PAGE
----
GRIMM'S FAIRY TALES - online book

130 Fairy Stories Adapted & Arranged for young people

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i56                           MAY BLOSSOM.
The horse rose and shook himself, the dog sprung up and barked, the pigeons drew out their heads from behind their wings, plumed their feathers, and flew to the field; even the fire aroused itself, and its flickering flame soon burned into a steady blaze, to roast the dinner; and more than all this, the thorn hedge round the castle sunk down and disappeared.
; The king and queen, who now remembered the wicked fairy's prophecy, and how it had been limited to a sleep of a hundred years instead of death, were overjoyed, and so thankful to the prince for disenchanting them, that they readily consented when he asked that the beautiful May Blossom should be his wife. But when those around came to visit the restored and awakened household, they were much amused and surprised at the strange dresses worn by the awakened sleepers. They were equally astonished at the dress of the visitors, and no wonder, for in this hundred years the fashions had changed. The prince, however, did not care for this, he loved the princess for herself and not for her dress, and the marriage was celebrated in a very short time, with great splendour.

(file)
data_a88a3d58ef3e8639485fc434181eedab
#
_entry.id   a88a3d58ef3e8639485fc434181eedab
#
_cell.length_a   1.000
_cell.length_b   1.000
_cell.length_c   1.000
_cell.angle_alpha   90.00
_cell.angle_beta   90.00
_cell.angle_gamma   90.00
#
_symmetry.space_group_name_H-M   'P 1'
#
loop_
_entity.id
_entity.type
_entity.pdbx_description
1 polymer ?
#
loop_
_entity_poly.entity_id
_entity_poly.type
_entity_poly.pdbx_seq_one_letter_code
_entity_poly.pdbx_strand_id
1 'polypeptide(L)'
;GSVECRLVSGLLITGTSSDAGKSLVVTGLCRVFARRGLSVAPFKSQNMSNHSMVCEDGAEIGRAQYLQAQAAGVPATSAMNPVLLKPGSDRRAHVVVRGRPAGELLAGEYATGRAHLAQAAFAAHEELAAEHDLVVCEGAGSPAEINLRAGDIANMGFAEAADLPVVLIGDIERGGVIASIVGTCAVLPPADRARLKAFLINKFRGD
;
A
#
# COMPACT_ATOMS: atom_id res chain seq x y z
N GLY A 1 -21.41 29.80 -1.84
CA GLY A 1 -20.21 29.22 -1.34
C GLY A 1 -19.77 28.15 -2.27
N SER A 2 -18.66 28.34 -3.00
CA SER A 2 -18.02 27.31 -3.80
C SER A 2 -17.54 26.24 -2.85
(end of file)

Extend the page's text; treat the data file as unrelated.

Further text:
A forester went out one day shooting; he had not gone far into the wood, when he heard, as he thought, the cry of a child. He turned his steps instantly towards the sound, and at length came to a high tree, on one of the branches of which sat a little child. A mother, some short time before, had seated herself under the tree with the child in her lap, and fallen asleep.
A bird of prey, seeing the child, seized it in its beak and carried it away; but hearing fhe sound of the sportsman's gun, the bird let the child fall, its clothes caught in the branches of a high tree, and there it hung, crying till the forester came by.
The mother, on awaking and missing her child, rushed away in great agony to find it. So that the poor little thing would have been left alone in the world to die had not the sportsman made his appearance.
"Poor little creature !" he said to himself as he climbed up the